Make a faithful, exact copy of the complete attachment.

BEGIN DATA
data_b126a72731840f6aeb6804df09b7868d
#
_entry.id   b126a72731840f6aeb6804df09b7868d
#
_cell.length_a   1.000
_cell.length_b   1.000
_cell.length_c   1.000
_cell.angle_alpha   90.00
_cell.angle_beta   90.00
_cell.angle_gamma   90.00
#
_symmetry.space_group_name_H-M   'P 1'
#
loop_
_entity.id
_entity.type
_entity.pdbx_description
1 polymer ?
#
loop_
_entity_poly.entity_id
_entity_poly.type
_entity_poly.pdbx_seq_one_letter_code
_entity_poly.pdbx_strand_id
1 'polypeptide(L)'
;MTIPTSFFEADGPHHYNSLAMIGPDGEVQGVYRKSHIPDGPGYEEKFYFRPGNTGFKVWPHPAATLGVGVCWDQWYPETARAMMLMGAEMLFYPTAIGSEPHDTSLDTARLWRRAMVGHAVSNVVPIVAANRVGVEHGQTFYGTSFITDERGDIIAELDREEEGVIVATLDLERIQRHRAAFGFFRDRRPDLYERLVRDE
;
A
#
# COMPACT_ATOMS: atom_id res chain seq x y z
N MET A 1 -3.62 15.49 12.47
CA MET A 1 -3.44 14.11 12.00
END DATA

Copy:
data_b126a72731840f6aeb6804df09b7868d
#
_entry.id   b126a72731840f6aeb6804df09b7868d
#
_cell.length_a   1.000
_cell.length_b   1.000
_cell.length_c   1.000
_cell.angle_alpha   90.00
_cell.angle_beta   90.00
_cell.angle_gamma   90.00
#
_symmetry.space_group_name_H-M   'P 1'
#
loop_
_entity.id
_entity.type
_entity.pdbx_description
1 polymer ?
#
loop_
_entity_poly.entity_id
_entity_poly.type
_entity_poly.pdbx_seq_one_letter_code
_entity_poly.pdbx_strand_id
1 'polypeptide(L)'
;MTIPTSFFEADGPHHYNSLAMIGPDGEVQGVYRKSHIPDGPGYEEKFYFRPGNTGFKVWPHPAATLGVGVCWDQWYPETARAMMLMGAEMLFYPTAIGSEPHDTSLDTARLWRRAMVGHAVSNVVPIVAANRVGVEHGQTFYGTSFITDERGDIIAELDREEEGVIVATLDLERIQRHRAAFGFFRDRRPDLYERLVRDE
;
A
#
# COMPACT_ATOMS: atom_id res chain seq x y z
N MET A 1 -3.62 15.49 12.47
CA MET A 1 -3.44 14.11 12.00